Amidst the largest destruction of private wealth the country has ever seen, it comes as something of a surprise that a Dublin wealth investment manager is planning to expand its business.
But Brian Weber (47), head of the Dublin branch of Quilter, the private clients markets investment adviser owned by Morgan Stanley and Citi's Smith Barney, is hiring in Ireland because it sees the prospects for a strong recovery here.
Weber, who worked in the past at both Goodbody and Davy, set up Quilter in Dublin five years ago.
He said that Quilter escaped the worst of the bust by avoiding the so-called leveraged stockmarket products such as contracts for difference and leveraged property investments.
"A lot of people went off to be wealth managers," he said. "We stayed in that niche of being investment managers for private clients. We made a conscious decision not to make use of leveraged products."
Weber started his investment career in 1988 at Allied Irish Securities, which became Goodbody Stockbrokers when AIB bought the broker. He helped set up Goodbody in Cork and stayed in the city until 1995, when, head hunted by Davy, he continued to focus on private client stockbroking in Dublin for the next eight years.
In the late 1990s, long before the property boom and bust, he said, the two "big levers" of growth in his industry were starting to engage: self-administered pensions and the growth generated by the cuts in capital gains tax.
Even after the bursting of the bubble, clients still need to save and plan their pensions.
A single investment manager can only personally manage between 120 and 150 clients, each investing from €200,000 up to "very big" amounts. Building the business therefore means hiring more investment managers. Charging clients an all-encompassing fee, not transactional stockmarket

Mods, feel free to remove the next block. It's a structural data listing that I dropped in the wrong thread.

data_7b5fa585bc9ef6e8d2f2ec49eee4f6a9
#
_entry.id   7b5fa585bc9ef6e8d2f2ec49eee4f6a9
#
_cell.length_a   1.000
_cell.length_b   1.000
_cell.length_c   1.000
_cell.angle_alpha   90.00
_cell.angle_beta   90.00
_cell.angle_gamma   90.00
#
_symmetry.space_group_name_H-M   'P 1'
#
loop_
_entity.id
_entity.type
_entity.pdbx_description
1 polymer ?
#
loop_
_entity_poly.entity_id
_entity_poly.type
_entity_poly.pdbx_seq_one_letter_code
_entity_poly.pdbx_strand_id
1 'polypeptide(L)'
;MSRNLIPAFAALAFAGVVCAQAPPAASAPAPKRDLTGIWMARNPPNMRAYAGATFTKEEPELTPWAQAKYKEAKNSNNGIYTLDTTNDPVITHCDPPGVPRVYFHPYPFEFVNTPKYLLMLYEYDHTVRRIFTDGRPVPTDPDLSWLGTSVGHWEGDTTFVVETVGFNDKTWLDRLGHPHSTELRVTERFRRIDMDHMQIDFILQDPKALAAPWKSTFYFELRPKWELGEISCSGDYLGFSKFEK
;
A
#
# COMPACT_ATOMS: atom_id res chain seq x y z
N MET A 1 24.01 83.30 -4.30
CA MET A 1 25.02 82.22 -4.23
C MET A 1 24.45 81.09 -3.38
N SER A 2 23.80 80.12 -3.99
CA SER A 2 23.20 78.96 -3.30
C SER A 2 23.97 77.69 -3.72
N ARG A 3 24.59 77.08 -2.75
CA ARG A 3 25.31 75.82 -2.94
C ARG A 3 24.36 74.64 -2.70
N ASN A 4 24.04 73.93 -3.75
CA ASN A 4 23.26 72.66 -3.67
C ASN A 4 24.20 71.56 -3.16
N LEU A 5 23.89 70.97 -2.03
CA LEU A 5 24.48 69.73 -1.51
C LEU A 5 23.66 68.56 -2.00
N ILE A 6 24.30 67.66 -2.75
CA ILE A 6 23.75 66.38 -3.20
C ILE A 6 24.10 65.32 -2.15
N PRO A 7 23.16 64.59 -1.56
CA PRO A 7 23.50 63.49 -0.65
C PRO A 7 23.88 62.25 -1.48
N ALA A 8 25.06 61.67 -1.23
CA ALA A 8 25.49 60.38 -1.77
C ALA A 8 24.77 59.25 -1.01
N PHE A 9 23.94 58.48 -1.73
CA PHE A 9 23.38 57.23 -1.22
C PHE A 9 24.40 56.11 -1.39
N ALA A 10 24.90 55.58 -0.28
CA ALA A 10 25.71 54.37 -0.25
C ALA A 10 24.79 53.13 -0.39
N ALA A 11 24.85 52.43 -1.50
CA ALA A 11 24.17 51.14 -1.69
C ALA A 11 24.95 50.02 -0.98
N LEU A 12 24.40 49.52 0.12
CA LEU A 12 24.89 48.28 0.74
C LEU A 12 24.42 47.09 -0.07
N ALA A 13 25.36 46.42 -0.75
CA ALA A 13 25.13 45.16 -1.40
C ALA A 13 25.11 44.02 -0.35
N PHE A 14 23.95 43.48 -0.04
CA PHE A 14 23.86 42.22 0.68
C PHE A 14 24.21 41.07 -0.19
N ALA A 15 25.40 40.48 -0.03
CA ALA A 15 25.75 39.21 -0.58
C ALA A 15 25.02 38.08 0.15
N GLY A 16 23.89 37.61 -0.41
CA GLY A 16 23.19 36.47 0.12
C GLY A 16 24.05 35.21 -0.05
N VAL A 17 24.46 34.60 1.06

costs, has worked well for Quilter, Weber said.
One way of measuring the destruction of wealth in Ireland is to look at the billions of euro written off by the banks. But his industry, he maintained, is a leading indicator and confidence has, he said, returned since late last year, spurring Morgan Stanley to invest more in the Irish business.
Quilter remains comfortable with investments in emerging market funds. After a "dash to trash" last March, investors appear, Weber said, to be returning to "the quality, the high-yielders, the safe havens, the companies that pay the secure dividends". The trend will hold a bit longer.
"I know it sounds a really boring story. But boring is good now: good-quality equities, safe dividends, sustainable dividends. Companies pay dividends out of cash flow and that [cash flow] is a sign of strength in its own right. If you stick to your quality you will do quite well."
Quilter is also "comfortable" with stocks in the oil and pharmaceutical sectors.
On the causes of the Irish property bust, Weber said that Quilter did not have an expertise on Irish commercial property and did not get involved in property investments here in the first place.
"It was the leveraged story that caused most of the damage in the downturn. It was being over concentrated in an asset class with too much leverage. That has inevitable consequences in every cycle," he said. Property remains a big enough market for the existing players. "People have learned a lot about risk in the last two years. It is hard to believe that leveraged products will surface in any scale," he said.
On the wider economy, he sees the lesser-spotted traits of Irish society, such as social mobility, as driving the recovery.
Growing a wealth management business may be another sign of economic recovery.